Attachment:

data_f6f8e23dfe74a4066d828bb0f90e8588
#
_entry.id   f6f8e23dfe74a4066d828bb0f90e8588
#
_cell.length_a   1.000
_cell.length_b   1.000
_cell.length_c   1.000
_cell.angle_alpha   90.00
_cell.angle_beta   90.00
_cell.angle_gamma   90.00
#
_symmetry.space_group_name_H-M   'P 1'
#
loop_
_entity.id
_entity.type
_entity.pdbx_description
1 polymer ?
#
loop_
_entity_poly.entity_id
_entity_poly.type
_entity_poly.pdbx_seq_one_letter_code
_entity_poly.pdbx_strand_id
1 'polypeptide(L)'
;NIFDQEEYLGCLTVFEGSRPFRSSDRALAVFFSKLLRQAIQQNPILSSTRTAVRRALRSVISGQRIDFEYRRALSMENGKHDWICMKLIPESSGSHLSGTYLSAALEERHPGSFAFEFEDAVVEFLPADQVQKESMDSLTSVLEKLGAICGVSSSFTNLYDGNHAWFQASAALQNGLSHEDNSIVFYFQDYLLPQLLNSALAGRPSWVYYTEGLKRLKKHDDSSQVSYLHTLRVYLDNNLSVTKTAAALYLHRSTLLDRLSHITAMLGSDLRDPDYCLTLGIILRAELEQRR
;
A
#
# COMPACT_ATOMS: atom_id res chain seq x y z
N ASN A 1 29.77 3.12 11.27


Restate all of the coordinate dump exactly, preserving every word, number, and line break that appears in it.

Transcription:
data_f6f8e23dfe74a4066d828bb0f90e8588
#
_entry.id   f6f8e23dfe74a4066d828bb0f90e8588
#
_cell.length_a   1.000
_cell.length_b   1.000
_cell.length_c   1.000
_cell.angle_alpha   90.00
_cell.angle_beta   90.00
_cell.angle_gamma   90.00
#
_symmetry.space_group_name_H-M   'P 1'
#
loop_
_entity.id
_entity.type
_entity.pdbx_description
1 polymer ?
#
loop_
_entity_poly.entity_id
_entity_poly.type
_entity_poly.pdbx_seq_one_letter_code
_entity_poly.pdbx_strand_id
1 'polypeptide(L)'
;NIFDQEEYLGCLTVFEGSRPFRSSDRALAVFFSKLLRQAIQQNPILSSTRTAVRRALRSVISGQRIDFEYRRALSMENGKHDWICMKLIPESSGSHLSGTYLSAALEERHPGSFAFEFEDAVVEFLPADQVQKESMDSLTSVLEKLGAICGVSSSFTNLYDGNHAWFQASAALQNGLSHEDNSIVFYFQDYLLPQLLNSALAGRPSWVYYTEGLKRLKKHDDSSQVSYLHTLRVYLDNNLSVTKTAAALYLHRSTLLDRLSHITAMLGSDLRDPDYCLTLGIILRAELEQRR
;
A
#
# COMPACT_ATOMS: atom_id res chain seq x y z
N ASN A 1 29.77 3.12 11.27